Gaddafi’s mercenaries reveal all

Some people get a taste for war and fight for others when their own cause is finished.  These mercenaries then become the ‘smart money’ in the stockmarket of the battlefield: when they start leaving, you know their employer is doomed.  In Libya, where Gaddafi’s use of mercenaries was identified early in the conflict but roundly denied by the regime, the foot soldiers were from Chad and countries further south but the commanders were from places like the former Yugoslavia, where the end of the civil war left a pool of skilled fighters with few opportunities to apply their particular talents for killing except organized crime or going to war on behalf of men like Gaddafi.  Time magazine found a Bosnian Croat artillery specialist named Mario who fought in Libya and fled a couple weeks ago when he saw the regime collapsing.   Mario describes a Keystone Kops atmosphere in the regime camps but confirms that it was NATO’s intervention that tipped the balance of the war against Gaddafi:

“My men were mainly from the south [of Libya] and Chad, and there were a few others from countries south of Libya.  Discipline was bad, and they were too stupid to learn anything. But things were O.K. until the air strikes commenced. The other [rebel] side was equally bad, if not worse. Gaddafi would have smashed the rebels had the West not intervened.”

Gaddafi was the man who introduced Silvio Berlusconi — and, soon enough, all Italians — to the expression “bunga, bunga” which became the catchphrase of the scandal involving Berlusconi and some underage prostitutes that has roiled Italian politics for the last year.  Apparently, the partying continued through the rebel war:

“Life in [Gaddafi’s] compound and shelters was so surreal, with partying, women, alcohol and drugs,” said Mario, 41. “One of the relatives of Gaddafi took me to one of his villas where they offered me anything I wanted. I heard stories about people being shot for fun and forced to play Russian roulette while spectators were making bets, like in the movies.”

Click here to go to the Time website to read the full interview.

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Update (31 Aug): In the Atlantic, Peter Gwin has an interesting interview with a Tuareg mercenary from Mali that offers, in a sense, the other side of the story, as seen by the rank and file Gaddafi fighters.  Though far less revealing about high-level strategy or behind-the-scenes decadence, the mercenary (given the pseudonym Abdullah) says the regime’s approach to controlling protests in Tripoli was straightforward: “We would kill three or four in the front of the crowd and they all ran away. It was very easy.”  Abdullah, too, confirms that NATO was instrumental in changing the balance of the fighting:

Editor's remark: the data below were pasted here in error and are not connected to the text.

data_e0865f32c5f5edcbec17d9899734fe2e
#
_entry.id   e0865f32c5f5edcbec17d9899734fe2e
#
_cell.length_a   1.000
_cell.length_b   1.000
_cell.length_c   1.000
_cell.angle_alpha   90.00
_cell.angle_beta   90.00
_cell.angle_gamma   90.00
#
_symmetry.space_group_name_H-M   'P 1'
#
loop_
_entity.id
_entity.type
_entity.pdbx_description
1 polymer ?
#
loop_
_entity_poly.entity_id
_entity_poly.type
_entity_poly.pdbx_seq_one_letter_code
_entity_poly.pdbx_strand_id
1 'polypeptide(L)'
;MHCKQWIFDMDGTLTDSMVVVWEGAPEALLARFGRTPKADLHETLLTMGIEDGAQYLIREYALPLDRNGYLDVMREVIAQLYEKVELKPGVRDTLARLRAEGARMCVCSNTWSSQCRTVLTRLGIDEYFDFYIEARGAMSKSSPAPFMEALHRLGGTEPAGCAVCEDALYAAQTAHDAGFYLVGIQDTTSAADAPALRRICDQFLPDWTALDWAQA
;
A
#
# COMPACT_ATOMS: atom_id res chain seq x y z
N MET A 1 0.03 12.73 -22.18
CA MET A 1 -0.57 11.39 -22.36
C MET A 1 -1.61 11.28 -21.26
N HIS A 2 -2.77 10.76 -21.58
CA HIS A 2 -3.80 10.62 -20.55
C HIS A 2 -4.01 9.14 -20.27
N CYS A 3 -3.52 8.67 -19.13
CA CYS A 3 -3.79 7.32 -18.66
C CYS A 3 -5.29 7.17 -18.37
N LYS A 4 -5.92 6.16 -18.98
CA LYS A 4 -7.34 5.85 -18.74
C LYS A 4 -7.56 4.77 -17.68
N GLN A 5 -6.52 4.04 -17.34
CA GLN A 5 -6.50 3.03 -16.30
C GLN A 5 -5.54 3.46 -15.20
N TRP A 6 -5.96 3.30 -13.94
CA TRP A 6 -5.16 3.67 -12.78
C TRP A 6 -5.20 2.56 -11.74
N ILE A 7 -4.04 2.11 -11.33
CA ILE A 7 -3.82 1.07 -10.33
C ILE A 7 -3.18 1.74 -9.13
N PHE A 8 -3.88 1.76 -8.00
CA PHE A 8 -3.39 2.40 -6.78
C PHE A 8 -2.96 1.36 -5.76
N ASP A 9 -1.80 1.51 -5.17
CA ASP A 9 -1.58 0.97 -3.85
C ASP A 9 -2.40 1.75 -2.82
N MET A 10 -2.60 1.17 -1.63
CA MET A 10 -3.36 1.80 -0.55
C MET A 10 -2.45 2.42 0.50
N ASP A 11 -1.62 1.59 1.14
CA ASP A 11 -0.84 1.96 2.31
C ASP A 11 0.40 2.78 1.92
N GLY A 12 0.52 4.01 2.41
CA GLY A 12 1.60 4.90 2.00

Abdullah’s unit moved on to Brega and then to the outskirts of Benghazi. “We were six kilometers [about four miles] from Benghazi when the first NATO bombs hit us.” First, a missile hit a vehicle carrying an artillery piece near his position and killed eight men. “We never heard it or saw it. The men just blew up.” He and his fellow soldiers were spooked. They were well trained to fight on the ground, he said. “None of us was good at shooting down airplanes.”

The interviewer, Peter Gwin, was reporting from Mali so focuses more on the consequences for that country than most pieces about the Libya fighting do; in particular, what will happen when the estimated 10,000 Tuareg mercenaries who had been fighting for Gaddafi — many having served in Libya for years before the protests — return to Mali, well-trained in killing and with few local opportunities for employment.  Expect trouble ahead for Timbuktu.

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Click here to read the Libya article I wrote and photographed for Travel + Leisure to gain a sense of what Libya felt like to experience on the ground.  Or here for an excerpt from my Libya journals about the surreal experience of running through the Tripoli medina with a human rights activist.  Or here for a look inside my copy of Gaddafi’s infamous Green Book.

Also, click here to read my Sarajevo article for Travel + Leisure about the repercussions of the Yugoslav war.  Or here for my photographs of Italy, including one from the day the news broke about Berlusconi and the prostitutes.

 

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